Last month I wrote an article describing the amazing developments occurring within the Vietnamese live cattle importing industry. Well, watch out because Cambodia is coming up fast right behind them.
The governments of Cambodia and Thailand signed off on import health protocols for live feeder and slaughter cattle with Australia during the latter part of 2014. The Thai feedlot business is both mature and sophisticated while the Cambodian cattle industry has traditionally been based on small holders and an overland trade route for live cattle on the move out of Thailand and onwards into southern Vietnam. The Cambodian economy is still only getting under way after the devastation unleashed during the Pol Pot era. So it seemed logical to me that Thailand would develop first as a new live importing customer to quickly restock their feedlots that have been depleted by their shrinking domestic herd and the financially rewarding live export trade to China. Minimal infrastructure spend for a quick and profitable turnover. Cambodia, by contrast, was essentially a green-field site, significantly poorer than Thailand and obliged to start from scratch. No contest.
While a small number of Thai importers are currently preparing to receive their first shipment, the action in Cambodia has been spectacular. Reliable sources have confirmed that there are 4 large feedlots currently under construction with an estimated one-time capacity of about 50,000 head and there are unconfirmed reports of several more. I have seen photos of two large western style abattoirs under construction to process cattle from at least two of these feedlots.
With the benefit of hindsight, the reasons for this are now quite clear. The mature Thai feedlot industry is primarily owned and managed by local, mid-level entrepreneurs who, in most cases, make their primary income from the beef and cattle business (just like in Australia). They also have an expensive but steady alternative supply of feeder cattle from Myanmar. Cambodia however, essentially had a traditional beef industry based on a large number of subsistence farmers and cattle traders so their feedlot business had to be built from zero. Given the nature of Cambodian politics and their relatively weak economy, the only players that can step in and start this type of large scale cattle project are wealthy entrepreneurs or large corporates that have the necessary political clout as well as healthy external cash flows to fund the long winded and capital intensive development of a cattle importing, fattening and processing project from scratch.
And that is exactly what has happened. Large, wealthy, well-connected companies from Cambodia, Malaysia, Vietnam, China and elsewhere in the region have seized the opportunity and stepped up with their capital and got started. Some of the earlier starts should be ready to receive Australian cattle towards the middle of 2015.
Cambodia sits in an extremely strategic position in terms of the South East Asian beef trade. It is a poor country with a relatively low human population (about 15 million) and large areas of agricultural land wedged between the incoming flows of live cattle from Thailand (ex Myanmar) and the massive demand for cattle, buffalo and beef imports from the wealthy Ho Chi Minh region of Vietnam. It has plenty of cheap labour, water resources (the Mekong River runs right through the middle) and lots of agriculture producing significant quantities of waste products well suited to feeding cattle. I have also just learned that because Cambodia’s soils are relatively poor, the agricultural sector has been importing compost from cattle and other sources from neighbouring countries for some time. The new feedlot industry will also serve as an additional source of valuable soil nutrients.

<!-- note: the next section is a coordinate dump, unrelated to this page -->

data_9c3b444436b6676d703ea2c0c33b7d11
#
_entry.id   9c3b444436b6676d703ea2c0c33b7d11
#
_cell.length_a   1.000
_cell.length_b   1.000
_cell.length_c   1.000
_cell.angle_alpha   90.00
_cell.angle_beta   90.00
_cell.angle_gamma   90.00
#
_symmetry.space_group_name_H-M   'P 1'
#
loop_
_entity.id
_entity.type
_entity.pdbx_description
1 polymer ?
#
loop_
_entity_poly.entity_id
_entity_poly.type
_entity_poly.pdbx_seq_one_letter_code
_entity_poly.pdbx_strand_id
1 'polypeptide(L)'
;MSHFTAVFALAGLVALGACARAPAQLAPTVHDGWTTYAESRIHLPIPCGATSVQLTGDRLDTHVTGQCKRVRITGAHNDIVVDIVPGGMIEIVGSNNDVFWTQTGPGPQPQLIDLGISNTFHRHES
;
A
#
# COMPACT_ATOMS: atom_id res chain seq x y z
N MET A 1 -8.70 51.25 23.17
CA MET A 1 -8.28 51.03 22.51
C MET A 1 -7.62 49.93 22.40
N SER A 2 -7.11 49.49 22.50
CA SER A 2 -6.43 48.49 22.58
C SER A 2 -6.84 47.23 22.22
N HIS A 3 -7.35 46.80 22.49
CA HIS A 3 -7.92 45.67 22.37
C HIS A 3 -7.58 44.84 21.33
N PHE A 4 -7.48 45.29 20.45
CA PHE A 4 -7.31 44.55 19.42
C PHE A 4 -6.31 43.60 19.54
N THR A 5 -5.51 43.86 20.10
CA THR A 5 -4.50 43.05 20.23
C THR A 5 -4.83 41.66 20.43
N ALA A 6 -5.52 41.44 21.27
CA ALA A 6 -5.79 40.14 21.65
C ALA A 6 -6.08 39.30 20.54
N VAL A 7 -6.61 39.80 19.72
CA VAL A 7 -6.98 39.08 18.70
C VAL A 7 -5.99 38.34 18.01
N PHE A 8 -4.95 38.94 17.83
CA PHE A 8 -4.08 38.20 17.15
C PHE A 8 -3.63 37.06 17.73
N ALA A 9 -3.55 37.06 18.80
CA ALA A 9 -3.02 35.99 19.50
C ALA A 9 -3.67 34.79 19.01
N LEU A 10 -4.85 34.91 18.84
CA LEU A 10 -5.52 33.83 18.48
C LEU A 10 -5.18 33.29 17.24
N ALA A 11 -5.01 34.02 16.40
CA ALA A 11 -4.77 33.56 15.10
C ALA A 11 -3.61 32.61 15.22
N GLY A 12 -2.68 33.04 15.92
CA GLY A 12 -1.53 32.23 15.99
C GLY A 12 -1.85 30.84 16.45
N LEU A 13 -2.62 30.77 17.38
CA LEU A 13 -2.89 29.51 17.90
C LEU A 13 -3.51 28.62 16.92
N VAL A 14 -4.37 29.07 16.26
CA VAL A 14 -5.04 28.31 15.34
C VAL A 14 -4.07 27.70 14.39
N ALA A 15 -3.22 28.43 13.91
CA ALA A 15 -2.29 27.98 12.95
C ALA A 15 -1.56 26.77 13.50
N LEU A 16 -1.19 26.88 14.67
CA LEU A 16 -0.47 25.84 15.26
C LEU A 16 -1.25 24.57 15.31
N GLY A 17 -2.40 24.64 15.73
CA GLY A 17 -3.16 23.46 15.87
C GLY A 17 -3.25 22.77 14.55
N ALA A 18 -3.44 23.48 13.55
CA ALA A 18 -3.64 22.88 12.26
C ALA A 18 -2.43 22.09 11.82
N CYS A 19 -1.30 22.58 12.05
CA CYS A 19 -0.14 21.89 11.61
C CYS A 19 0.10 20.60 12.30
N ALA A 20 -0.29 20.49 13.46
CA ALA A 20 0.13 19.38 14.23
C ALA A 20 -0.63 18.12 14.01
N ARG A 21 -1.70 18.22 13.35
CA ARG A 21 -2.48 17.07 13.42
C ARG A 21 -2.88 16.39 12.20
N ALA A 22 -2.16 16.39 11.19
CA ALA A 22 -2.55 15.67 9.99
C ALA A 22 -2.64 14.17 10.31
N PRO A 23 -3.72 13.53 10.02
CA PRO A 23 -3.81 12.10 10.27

Cambodia’s economy produced GDP growth of 7.2% during 2014 with textiles and tourism their two largest industries. Agriculture is the main source of income in rural areas.
In addition to live cattle imports into Cambodia by ship, some Vietnamese importers also plan to send their feeder cattle overland into Cambodia for fattening and then return them for slaughter in Vietnam. This new trade route is currently having its first supply chains audited for ESCAS compliance.
The border between Cambodia and Vietnam is a long one with plenty of places for cattle to cross. Some cross at the official entry point of Tinh Bien in An Guang province while others prefer to avoid the official fees and processes and cross at numerous other “grey route” locations.
These rapid developments in the Cambodian cattle trade are further great news for the Australian cattle industry as every new market contributes to improved overall demand and reduced volatility. The rapid development of this and other new markets supplying beef to 2 billion consumers in Asia represents some of the best news that beef producers have had in 3 generations.